From left, U.S. District Court Judge Richard D. Bennett, Special Appeals Court Judge Timothy E. Meredith, Anne Arundel Circuit Court Judge Laura S. Kiessling and Family Law Magistrate John F. Gunning discuss technology and social media in the law at a 2017 conference.
From left, U.S. District Court Judge Richard D. Bennett, Special Appeals Court Judge Timothy E. Meredith, Anne Arundel Circuit Court Judge Laura S. Kiessling and Family Law Magistrate John F. Gunning discuss technology and social media in the law at a 2017 conference. (Courtesy photo)

As a practicing lawyer, I am keenly aware that the facts and circumstances of each particular case are considered by a trial judge when issuing a sentence. Publishing or exposing the outcome of that deliberative process, without providing proper context, will lead to misconstrued criticisms of our bench (“The public needs some way to judge the judges,” Feb. 13).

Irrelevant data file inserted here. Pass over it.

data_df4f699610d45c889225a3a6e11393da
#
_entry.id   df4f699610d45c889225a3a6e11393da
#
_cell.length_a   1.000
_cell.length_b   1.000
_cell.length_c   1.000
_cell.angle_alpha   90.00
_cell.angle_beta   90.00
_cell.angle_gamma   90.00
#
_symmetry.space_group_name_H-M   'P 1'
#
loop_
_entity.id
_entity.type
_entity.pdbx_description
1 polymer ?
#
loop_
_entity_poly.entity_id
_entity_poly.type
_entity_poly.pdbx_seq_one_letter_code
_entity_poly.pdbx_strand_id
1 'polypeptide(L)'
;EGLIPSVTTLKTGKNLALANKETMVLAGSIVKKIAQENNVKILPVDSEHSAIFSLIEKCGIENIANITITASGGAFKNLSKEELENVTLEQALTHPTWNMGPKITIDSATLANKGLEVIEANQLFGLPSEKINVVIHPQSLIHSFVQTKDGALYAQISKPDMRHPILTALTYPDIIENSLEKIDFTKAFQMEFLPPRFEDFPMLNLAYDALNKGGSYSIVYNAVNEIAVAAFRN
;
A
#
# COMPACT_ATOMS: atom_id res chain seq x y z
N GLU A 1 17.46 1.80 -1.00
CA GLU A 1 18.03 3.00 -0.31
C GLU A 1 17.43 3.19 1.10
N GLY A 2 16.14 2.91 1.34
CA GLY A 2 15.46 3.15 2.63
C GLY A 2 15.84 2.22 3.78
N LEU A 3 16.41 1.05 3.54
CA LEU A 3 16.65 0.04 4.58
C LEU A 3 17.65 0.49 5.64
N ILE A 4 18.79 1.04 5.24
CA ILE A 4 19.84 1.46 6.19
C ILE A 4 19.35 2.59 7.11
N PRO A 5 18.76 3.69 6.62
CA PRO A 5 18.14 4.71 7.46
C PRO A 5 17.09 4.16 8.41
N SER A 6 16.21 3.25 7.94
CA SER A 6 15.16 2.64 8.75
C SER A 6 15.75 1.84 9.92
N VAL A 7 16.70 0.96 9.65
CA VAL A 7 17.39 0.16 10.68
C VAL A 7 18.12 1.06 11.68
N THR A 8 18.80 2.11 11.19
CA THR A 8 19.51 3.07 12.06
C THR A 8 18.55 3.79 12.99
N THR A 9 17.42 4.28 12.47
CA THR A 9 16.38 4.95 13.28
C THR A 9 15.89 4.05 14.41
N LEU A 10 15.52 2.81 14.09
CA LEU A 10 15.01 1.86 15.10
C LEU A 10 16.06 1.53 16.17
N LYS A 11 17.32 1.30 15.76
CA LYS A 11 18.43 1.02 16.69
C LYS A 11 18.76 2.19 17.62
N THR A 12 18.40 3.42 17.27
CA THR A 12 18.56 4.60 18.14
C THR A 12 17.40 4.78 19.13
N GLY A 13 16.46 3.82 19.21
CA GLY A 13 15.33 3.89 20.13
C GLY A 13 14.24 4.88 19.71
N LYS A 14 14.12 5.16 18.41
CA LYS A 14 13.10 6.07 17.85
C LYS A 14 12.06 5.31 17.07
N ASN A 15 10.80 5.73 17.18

It will also lead judges, whether consciously or unconsciously, to consider the political or public response to their sentences, which is not where we want their minds to be. The judiciary is not supposed to be driven by politics but rather the law and facts of each case.

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Just spend a day in court and you will see that our trial judges work hard to do the right thing and that publication of the sentences alone will lead to true justice not being done.

Alex M. Allman, Forest Hill

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